The fact of the matter is that both are right in their unique ways, they simply live in different realms and have different eyes that see war differently. They may both be right, only from their respective positions. War can bring the best in people, as well as the worst, it is the ultimate test oh human morality, and at the same time war shapes its own morality into human structure.
That is why I conclude, agreeing with Tim’Obrian, that standard poles of morality, as represented by good or evil, are inadequate when trying to analyze war. They simply act as answers to the question of people in one realm, and can never satisfy the inhabitants of both. But because we only have one physical world which citizens of both realms must share, the controversy and thus the irony associated with war will continue. Looking at this small sample of archival history we notice the consistency of war throughout it. Viewed as a sample of history, it allows us to reason that war was a part of human history from the beginning. It has always existed on Earth, be it wrong or right, moral or pointless, but it appears to be always necessary. It seems that humans can not live without war. Some of the stories we read of war are shocking.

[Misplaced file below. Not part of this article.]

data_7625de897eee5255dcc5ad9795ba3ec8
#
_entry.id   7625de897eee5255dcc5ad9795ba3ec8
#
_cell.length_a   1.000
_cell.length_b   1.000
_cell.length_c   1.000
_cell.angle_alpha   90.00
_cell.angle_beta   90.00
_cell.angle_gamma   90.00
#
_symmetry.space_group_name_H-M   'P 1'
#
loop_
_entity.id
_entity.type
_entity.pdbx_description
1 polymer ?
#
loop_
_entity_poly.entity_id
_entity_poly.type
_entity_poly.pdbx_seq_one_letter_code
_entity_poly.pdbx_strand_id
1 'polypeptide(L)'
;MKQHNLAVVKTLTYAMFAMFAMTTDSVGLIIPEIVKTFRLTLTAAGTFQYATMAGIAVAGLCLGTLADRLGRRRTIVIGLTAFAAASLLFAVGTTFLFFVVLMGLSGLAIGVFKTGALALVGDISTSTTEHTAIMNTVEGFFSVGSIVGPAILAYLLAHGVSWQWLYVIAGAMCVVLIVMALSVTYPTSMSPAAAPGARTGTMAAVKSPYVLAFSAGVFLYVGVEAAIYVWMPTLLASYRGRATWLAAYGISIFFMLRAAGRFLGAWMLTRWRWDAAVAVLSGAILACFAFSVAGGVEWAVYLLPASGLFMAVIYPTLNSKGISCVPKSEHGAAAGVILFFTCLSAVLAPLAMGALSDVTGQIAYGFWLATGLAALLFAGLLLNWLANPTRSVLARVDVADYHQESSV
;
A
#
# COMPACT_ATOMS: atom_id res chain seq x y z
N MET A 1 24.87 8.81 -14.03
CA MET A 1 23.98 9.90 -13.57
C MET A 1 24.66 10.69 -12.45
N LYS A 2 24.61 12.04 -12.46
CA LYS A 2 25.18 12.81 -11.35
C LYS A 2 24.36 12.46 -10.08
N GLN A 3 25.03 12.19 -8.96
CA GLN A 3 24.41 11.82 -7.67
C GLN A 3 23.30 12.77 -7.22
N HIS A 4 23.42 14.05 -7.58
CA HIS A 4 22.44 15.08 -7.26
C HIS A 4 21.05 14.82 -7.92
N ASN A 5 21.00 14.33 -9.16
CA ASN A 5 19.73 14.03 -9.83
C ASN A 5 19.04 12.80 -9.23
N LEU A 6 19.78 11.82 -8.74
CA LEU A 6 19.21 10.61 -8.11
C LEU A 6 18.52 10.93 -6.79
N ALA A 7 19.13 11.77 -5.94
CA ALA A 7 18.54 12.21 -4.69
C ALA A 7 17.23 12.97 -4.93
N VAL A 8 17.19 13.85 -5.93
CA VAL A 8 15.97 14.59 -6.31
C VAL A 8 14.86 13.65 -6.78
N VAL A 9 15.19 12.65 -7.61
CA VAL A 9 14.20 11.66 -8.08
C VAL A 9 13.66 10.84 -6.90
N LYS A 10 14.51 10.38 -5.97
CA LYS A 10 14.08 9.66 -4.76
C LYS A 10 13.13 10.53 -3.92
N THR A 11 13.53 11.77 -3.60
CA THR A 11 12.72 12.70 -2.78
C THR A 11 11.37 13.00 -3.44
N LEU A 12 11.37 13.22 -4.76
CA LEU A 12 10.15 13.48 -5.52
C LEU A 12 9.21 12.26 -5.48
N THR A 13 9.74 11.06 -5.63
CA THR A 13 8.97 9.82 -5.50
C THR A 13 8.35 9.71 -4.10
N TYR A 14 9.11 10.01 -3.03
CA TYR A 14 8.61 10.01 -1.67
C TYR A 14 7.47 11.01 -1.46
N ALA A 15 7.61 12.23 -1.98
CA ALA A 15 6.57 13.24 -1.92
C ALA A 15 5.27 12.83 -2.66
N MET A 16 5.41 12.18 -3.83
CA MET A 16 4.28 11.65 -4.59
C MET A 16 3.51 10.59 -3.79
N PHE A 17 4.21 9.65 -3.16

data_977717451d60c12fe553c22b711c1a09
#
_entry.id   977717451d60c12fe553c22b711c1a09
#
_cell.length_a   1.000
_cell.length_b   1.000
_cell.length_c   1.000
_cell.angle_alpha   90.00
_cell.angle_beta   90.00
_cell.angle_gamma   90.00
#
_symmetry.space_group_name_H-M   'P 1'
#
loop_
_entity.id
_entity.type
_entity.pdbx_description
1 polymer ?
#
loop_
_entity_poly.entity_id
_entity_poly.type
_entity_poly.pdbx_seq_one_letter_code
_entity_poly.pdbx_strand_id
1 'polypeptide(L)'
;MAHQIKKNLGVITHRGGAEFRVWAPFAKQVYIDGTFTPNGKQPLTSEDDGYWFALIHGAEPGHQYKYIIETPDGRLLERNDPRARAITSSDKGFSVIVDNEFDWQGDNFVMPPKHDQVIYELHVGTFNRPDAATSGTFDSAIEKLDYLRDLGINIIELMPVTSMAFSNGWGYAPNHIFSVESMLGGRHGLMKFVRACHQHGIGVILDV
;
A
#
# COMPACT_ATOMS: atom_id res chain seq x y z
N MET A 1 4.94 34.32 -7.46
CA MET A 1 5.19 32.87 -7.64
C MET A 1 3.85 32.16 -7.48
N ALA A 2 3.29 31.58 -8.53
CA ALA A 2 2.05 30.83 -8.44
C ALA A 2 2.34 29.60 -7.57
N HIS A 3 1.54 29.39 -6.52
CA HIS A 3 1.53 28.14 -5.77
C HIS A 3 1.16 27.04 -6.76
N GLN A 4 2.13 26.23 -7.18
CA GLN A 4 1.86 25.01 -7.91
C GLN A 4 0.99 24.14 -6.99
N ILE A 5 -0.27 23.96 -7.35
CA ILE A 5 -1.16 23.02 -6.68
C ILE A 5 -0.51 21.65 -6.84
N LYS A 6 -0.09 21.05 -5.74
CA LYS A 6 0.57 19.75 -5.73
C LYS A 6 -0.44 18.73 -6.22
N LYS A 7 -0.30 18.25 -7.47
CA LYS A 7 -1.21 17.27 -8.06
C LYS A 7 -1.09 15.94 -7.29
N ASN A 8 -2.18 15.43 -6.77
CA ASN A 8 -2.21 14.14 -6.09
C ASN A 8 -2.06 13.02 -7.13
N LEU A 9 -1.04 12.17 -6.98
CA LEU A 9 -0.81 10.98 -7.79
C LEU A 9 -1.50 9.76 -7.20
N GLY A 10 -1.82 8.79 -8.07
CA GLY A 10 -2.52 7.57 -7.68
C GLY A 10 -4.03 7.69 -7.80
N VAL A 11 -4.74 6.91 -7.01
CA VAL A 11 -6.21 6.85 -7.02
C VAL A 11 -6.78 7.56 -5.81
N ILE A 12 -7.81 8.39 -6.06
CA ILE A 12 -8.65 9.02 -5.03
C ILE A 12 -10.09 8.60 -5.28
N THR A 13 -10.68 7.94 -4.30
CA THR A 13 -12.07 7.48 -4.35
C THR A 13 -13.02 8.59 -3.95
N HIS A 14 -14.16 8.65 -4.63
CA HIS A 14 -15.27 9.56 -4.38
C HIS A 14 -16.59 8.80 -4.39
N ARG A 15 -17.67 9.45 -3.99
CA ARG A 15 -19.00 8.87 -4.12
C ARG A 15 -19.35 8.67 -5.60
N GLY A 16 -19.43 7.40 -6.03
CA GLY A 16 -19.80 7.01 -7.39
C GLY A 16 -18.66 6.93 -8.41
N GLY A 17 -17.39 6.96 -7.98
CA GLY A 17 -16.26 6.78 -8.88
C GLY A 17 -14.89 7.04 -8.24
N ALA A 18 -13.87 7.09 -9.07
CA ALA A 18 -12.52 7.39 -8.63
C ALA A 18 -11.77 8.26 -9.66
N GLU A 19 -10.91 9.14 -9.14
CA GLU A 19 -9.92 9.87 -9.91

They portray drastic changes in people, bringing the primal instincts out in them. At times some solider seem act and, more importantly, reason in a manner similar to that of beasts, loosing basic qualities that we usually attribute to being human (Slaughter of a water buffalo or hacking away at the dead Iraqi soldier).
About the end of the end of the world, well I can say... plenty. This final event has been troubling mankind for years, when is it going to happen? We " ve been asking ourselves this one question for centuries. Nobody will ever really know the answer until the inevitable finally happens. Many people have their own theories and beliefs on when they think it's going to end. But in my opinion, the ...
Perhaps people’s need for war arises from its very evil nature in hopes of creating something good-we need it, perhaps, to simply remind us that we are human. Simply observing the matters, I notice that, perhaps, due to complexity of humans, in war, some cease to exist as human beings turning instead to their barbaric instincts in an attempt to stay sane, while others react differently. They try to interpret the situation around them, clear their feelings and justify their actions. They also put their experiences to writing, which become building blocks for the archive.